GP allowed non-clinical staff to change medications, inspection shows

Manor Farm Medical Centre has been placed into special measures

Manor Farm Medical Centre has been placed into special measures - Credit: Google

A GP practice allowed non-clinical staff in its dispensary to change the medication some of its patients received, an inspection has found.

Manor Farm Medical Centre in Swaffham was inspected by the Care Quality Commission as part of a wider review of Norfolk and Waveney's emergency care. 

Inspectors running the rule over the practice found a number of shortcomings with the care it provided, rating it as inadequate and placing it in special measures.

One startling concern raised in the inspection was that non-clinical staff in its dispensary were making recommendations to change patients' medications - rather than the practice's GPs.

The report reads: "This posed a risk to patients as staff who had not received assessments to ensure they were competent to perform their duties and who did not hold a prescribing qualification were transcribing medicines and the dosage onto the clinical record."

Andy Brand, head of inspection of primary medical services at the CQC, said: "It was disappointing to find that standards of care and treatment provided had dropped significantly and fallen below the levels people have a right to expect.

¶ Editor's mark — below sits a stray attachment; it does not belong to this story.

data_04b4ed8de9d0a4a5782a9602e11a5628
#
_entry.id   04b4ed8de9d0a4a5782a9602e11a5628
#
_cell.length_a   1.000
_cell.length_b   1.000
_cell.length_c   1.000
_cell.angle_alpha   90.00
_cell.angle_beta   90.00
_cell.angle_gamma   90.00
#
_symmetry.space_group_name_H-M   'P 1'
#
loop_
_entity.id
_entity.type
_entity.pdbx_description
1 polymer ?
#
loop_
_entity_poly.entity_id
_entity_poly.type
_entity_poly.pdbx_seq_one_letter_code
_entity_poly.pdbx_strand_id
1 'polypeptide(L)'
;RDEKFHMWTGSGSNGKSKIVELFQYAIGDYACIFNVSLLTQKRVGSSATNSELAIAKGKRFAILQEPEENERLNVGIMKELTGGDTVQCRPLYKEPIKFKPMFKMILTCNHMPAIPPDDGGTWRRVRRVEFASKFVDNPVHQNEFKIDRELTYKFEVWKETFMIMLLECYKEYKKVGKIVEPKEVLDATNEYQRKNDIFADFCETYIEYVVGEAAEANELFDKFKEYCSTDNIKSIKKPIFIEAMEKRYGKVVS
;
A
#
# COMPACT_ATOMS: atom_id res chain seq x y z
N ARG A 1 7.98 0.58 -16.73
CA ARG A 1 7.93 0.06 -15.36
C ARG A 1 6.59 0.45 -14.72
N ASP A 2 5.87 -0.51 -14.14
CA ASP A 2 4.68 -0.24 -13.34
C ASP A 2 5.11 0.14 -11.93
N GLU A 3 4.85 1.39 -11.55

"We found concerns that medicines weren't being prescribed safely, which put people at risk of avoidable harm.

"In addition, we found concerns relating to processes in the practice dispensary.

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"We did find that staff treated patients with kindness and respect, and that people were involved in decisions about their care, and we hope that with the right support, the service will make the necessary improvements to ensure patient safety."

Inspectors will re-assess the practice in the coming week, with bosses saying that concerns were already being addressed.

A spokesperson for Manor Farm Medical Centre said“Obviously Manor Farm Medical Centre is disappointed to have been given an inadequate rating and placed in special measures.

"The CQC report did, however, highlight that patients were treated with kindness and respect and involved in decisions about their care.

"The summary also highlighted people could access care and treatment in a timely way and how the practice adjusted to deliver services to meet the needs of patients during the Covid-19 pandemic.

"The team is working closely with the CQC, NHS Norfolk and Waveney Clinical Commissioning Group to make the required improvements as soon as possible.”